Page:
Don’t know what a contingent annuity is? Don’t fret: You are not alone. Many states aren’t sure what the product is and, therefore, haven’t a clue how to classify and regulate it. The NAIC has stepped in the fray and formed a task force to study and prepare a report on the matter.

So what are contingent annuities? Often portrayed as “group annuities,” they are standalone guaranteed lifetime withdrawal benefit (GLWB) contracts offered to mutual fund investors. The investor pays a fee equal to the percentage of the account value. However, the contract covers only investments that meet the insurer’s criteria. At a set age, the investor may begin making “systematic withdrawals” equal to a particular percentage of the account value.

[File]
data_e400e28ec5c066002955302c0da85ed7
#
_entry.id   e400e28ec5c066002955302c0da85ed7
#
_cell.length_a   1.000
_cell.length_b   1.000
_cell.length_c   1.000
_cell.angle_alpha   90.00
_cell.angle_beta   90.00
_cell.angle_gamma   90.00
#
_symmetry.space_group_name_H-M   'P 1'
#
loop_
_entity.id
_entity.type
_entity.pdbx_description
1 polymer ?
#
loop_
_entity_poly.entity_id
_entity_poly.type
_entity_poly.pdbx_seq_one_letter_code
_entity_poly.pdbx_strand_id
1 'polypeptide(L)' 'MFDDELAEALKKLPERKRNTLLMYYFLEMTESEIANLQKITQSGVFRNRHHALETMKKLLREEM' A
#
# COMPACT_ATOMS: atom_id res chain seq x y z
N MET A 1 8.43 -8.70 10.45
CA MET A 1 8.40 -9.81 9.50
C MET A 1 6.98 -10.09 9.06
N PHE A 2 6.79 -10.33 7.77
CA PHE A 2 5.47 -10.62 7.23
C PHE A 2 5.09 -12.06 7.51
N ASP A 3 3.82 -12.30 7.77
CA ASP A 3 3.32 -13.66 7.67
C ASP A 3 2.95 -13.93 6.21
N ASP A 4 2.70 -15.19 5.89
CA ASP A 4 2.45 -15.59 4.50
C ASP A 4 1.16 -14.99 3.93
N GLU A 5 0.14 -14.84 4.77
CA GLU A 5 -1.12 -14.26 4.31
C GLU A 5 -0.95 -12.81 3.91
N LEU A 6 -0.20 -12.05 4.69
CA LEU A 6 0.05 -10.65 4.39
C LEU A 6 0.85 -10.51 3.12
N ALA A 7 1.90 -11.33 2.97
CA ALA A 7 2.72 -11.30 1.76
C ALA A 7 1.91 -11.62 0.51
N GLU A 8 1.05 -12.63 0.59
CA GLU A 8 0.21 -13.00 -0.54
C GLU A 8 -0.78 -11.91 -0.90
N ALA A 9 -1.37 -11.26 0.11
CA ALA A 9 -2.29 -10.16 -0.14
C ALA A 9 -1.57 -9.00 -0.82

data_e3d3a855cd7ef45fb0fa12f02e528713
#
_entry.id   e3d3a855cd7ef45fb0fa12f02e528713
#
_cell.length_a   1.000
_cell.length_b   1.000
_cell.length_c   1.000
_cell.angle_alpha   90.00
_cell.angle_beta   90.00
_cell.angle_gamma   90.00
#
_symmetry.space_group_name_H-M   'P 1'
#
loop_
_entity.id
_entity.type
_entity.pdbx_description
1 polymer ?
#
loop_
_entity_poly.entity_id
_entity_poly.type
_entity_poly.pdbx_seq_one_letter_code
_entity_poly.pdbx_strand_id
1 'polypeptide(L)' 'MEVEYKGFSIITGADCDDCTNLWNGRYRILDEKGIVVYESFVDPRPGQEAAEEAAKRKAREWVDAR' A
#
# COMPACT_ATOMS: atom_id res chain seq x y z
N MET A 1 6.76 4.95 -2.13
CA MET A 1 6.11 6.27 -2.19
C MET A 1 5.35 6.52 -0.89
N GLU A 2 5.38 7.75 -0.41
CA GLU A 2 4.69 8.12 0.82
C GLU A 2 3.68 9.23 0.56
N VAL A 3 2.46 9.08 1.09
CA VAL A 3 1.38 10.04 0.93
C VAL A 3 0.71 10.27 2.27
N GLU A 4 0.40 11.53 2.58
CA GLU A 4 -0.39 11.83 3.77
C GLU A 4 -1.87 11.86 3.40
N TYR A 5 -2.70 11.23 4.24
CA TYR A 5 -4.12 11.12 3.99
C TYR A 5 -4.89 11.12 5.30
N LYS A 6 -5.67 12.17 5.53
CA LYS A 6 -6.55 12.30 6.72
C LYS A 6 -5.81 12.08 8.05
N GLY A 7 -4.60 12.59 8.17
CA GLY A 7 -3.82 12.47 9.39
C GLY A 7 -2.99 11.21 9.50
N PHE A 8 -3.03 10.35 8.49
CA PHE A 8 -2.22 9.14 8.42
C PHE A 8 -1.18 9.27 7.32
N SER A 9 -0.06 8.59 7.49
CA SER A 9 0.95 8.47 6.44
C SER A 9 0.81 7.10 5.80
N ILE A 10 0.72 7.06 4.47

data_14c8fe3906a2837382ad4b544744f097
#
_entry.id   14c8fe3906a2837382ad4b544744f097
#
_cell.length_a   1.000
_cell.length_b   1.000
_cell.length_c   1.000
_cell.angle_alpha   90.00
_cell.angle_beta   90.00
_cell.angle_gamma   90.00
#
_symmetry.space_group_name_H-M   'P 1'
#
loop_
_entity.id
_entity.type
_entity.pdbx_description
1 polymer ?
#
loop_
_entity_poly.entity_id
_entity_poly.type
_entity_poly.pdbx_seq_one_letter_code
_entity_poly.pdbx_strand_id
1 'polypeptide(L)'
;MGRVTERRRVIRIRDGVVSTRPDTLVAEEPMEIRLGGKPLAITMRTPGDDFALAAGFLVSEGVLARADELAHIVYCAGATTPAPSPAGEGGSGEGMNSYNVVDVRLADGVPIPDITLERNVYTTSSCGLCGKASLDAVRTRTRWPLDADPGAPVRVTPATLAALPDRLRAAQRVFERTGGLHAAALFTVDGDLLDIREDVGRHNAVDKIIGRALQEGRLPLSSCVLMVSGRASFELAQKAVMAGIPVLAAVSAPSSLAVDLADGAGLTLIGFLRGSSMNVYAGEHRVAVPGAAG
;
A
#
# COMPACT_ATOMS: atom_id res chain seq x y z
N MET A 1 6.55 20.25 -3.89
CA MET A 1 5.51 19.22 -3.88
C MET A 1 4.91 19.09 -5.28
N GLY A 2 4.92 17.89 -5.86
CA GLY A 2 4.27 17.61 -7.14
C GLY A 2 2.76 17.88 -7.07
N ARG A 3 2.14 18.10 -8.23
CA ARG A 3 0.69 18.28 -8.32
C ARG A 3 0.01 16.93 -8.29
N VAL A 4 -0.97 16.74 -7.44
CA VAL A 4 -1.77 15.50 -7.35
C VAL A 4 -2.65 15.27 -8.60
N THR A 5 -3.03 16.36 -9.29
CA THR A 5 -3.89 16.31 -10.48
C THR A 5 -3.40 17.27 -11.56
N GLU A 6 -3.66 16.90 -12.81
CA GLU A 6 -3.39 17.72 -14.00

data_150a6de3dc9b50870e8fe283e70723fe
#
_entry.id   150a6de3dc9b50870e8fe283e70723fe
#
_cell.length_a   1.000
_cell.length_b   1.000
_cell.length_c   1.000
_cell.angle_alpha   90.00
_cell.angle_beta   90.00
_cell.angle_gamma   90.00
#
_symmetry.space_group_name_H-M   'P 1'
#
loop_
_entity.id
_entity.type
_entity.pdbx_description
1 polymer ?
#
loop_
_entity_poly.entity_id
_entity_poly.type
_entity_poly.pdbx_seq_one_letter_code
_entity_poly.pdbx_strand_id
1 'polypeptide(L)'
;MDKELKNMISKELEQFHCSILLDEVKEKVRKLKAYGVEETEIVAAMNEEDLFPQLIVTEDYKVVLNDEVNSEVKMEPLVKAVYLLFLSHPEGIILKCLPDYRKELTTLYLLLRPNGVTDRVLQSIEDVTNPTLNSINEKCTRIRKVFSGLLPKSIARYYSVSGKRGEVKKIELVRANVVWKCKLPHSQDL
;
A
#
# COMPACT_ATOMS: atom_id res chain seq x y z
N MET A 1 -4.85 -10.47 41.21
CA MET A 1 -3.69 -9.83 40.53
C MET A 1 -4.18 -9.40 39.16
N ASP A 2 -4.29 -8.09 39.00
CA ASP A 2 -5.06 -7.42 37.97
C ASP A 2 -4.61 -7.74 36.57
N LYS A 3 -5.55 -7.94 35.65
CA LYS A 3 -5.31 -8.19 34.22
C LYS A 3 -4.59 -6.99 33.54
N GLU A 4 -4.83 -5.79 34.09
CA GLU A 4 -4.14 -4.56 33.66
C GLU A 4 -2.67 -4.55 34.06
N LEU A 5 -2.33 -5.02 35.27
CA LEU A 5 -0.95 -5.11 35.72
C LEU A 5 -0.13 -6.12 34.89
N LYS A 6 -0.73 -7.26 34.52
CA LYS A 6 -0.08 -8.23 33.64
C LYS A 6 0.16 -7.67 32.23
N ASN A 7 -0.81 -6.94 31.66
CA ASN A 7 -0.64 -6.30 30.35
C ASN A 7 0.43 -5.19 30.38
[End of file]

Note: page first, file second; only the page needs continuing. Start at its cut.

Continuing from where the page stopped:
That may sound straightforward, but some states might have approved contingent annuities without a full investigation because filings contained abnormalities. Other states have determined the product was not an insurance or annuity product, thereby putting the question of whether insurance companies could sell contingent annuities in doubt. Other states have forbidden insurance carriers from selling the product altogether.

One thing is certain, the NAIC will provide more guidance in the future and is urging state insurance regulators to thoroughly review whether they have received contingent annuity filings and if so, if those filings were properly classified and meet all requirements under state law.

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